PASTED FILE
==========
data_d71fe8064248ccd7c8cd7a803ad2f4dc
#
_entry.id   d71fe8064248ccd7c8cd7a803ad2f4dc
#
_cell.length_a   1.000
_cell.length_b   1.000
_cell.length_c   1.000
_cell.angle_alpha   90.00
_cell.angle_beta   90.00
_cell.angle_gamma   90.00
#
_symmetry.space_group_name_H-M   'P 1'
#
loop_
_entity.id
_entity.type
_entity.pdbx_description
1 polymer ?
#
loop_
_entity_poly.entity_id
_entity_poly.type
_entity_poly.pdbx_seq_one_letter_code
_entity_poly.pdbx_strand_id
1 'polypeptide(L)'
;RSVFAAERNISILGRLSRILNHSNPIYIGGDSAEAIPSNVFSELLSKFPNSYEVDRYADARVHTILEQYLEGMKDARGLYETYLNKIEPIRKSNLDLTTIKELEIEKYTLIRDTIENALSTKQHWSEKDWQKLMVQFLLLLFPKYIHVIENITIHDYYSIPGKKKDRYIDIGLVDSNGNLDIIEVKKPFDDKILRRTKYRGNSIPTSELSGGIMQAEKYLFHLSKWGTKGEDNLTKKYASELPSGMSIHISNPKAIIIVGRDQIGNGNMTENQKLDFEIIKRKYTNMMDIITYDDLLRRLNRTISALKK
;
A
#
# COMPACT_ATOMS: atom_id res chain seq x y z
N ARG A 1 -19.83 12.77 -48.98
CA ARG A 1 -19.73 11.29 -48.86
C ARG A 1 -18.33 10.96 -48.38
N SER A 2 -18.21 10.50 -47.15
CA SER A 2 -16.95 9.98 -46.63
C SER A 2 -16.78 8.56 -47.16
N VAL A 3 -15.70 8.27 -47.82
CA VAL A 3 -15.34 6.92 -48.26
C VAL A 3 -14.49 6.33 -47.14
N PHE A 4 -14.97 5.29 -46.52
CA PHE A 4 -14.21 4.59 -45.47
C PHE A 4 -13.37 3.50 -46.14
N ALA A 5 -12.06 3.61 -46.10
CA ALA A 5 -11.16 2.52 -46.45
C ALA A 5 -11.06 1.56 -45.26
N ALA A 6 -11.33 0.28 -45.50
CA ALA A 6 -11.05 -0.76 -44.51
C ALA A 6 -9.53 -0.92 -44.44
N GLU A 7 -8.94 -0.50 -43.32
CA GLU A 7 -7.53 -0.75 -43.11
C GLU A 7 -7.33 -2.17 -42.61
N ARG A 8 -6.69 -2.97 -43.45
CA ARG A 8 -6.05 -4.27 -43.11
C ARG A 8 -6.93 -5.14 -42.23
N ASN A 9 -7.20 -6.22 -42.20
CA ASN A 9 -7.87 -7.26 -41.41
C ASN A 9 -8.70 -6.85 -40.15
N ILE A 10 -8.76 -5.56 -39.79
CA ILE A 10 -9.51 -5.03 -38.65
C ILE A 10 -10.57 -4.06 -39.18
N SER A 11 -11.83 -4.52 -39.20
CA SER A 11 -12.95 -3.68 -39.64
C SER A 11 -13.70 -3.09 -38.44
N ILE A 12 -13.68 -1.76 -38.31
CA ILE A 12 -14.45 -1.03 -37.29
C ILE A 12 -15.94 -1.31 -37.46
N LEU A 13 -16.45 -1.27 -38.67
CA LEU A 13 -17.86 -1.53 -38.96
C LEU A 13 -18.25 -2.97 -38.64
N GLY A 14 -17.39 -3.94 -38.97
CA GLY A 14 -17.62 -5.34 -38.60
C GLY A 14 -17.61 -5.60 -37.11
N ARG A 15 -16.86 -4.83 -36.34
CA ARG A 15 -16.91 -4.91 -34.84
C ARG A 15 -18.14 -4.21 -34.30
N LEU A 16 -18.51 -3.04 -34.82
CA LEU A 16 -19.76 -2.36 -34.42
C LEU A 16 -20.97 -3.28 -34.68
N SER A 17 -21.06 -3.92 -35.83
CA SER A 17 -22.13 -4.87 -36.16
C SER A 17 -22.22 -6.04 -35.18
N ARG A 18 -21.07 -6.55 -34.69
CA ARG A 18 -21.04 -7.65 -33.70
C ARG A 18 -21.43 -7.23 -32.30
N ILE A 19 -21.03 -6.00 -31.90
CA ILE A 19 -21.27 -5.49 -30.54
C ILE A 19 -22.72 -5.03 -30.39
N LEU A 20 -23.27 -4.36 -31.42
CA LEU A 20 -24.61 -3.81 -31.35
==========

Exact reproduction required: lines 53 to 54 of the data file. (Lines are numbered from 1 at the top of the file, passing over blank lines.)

CA ARG A 8 -6.05 -4.27 -43.11
C ARG A 8 -6.93 -5.14 -42.23